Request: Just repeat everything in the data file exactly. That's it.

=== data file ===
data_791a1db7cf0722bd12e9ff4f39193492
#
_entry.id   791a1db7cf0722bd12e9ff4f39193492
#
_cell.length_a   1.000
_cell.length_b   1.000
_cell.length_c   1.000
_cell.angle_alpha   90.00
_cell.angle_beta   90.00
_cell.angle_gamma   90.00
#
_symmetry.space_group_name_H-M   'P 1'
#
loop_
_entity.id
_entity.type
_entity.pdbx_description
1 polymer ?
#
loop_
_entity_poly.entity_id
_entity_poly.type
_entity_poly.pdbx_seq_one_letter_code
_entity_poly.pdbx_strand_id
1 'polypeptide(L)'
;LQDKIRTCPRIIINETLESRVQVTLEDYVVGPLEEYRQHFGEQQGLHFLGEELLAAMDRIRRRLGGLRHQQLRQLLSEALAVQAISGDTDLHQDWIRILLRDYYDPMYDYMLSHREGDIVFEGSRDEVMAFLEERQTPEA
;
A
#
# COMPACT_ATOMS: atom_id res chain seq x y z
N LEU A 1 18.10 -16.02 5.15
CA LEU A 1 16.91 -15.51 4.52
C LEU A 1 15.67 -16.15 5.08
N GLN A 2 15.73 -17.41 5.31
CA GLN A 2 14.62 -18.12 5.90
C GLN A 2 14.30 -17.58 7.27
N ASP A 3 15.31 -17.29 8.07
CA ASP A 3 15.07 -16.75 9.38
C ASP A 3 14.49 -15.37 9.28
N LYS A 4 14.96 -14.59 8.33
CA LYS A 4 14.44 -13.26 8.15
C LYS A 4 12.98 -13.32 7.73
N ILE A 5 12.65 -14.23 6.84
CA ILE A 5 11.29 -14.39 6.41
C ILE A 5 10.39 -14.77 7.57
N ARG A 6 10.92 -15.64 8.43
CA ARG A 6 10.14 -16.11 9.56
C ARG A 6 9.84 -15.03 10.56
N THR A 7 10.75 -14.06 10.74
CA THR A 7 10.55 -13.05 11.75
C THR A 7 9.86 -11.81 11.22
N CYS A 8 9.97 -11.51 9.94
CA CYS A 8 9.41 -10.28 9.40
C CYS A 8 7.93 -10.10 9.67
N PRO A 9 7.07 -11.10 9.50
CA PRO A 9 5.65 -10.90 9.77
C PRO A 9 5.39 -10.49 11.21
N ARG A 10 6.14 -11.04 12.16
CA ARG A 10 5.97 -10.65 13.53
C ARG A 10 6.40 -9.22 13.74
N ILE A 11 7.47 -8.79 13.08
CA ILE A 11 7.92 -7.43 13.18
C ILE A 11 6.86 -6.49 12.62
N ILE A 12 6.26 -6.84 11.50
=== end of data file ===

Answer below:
data_791a1db7cf0722bd12e9ff4f39193492
#
_entry.id   791a1db7cf0722bd12e9ff4f39193492
#
_cell.length_a   1.000
_cell.length_b   1.000
_cell.length_c   1.000
_cell.angle_alpha   90.00
_cell.angle_beta   90.00
_cell.angle_gamma   90.00
#
_symmetry.space_group_name_H-M   'P 1'
#
loop_
_entity.id
_entity.type
_entity.pdbx_description
1 polymer ?
#
loop_
_entity_poly.entity_id
_entity_poly.type
_entity_poly.pdbx_seq_one_letter_code
_entity_poly.pdbx_strand_id
1 'polypeptide(L)'
;LQDKIRTCPRIIINETLESRVQVTLEDYVVGPLEEYRQHFGEQQGLHFLGEELLAAMDRIRRRLGGLRHQQLRQLLSEALAVQAISGDTDLHQDWIRILLRDYYDPMYDYMLSHREGDIVFEGSRDEVMAFLEERQTPEA
;
A
#
# COMPACT_ATOMS: atom_id res chain seq x y z
N LEU A 1 18.10 -16.02 5.15
CA LEU A 1 16.91 -15.51 4.52
C LEU A 1 15.67 -16.15 5.08
N GLN A 2 15.73 -17.41 5.31
CA GLN A 2 14.62 -18.12 5.90
C GLN A 2 14.30 -17.58 7.27
N ASP A 3 15.31 -17.29 8.07
CA ASP A 3 15.07 -16.75 9.38
C ASP A 3 14.49 -15.37 9.28
N LYS A 4 14.96 -14.59 8.33
CA LYS A 4 14.44 -13.26 8.15
C LYS A 4 12.98 -13.32 7.73
N ILE A 5 12.65 -14.23 6.84
CA ILE A 5 11.29 -14.39 6.41
C ILE A 5 10.39 -14.77 7.57
N ARG A 6 10.92 -15.64 8.43
CA ARG A 6 10.14 -16.11 9.56
C ARG A 6 9.84 -15.03 10.56
N THR A 7 10.75 -14.06 10.74
CA THR A 7 10.55 -13.05 11.75
C THR A 7 9.86 -11.81 11.22
N CYS A 8 9.97 -11.51 9.94
CA CYS A 8 9.41 -10.28 9.40
C CYS A 8 7.93 -10.10 9.67
N PRO A 9 7.07 -11.10 9.50
CA PRO A 9 5.65 -10.90 9.77
C PRO A 9 5.39 -10.49 11.21
N ARG A 10 6.14 -11.04 12.16
CA ARG A 10 5.97 -10.65 13.53
C ARG A 10 6.40 -9.22 13.74
N ILE A 11 7.47 -8.79 13.08
CA ILE A 11 7.92 -7.43 13.18
C ILE A 11 6.86 -6.49 12.62
N ILE A 12 6.26 -6.84 11.50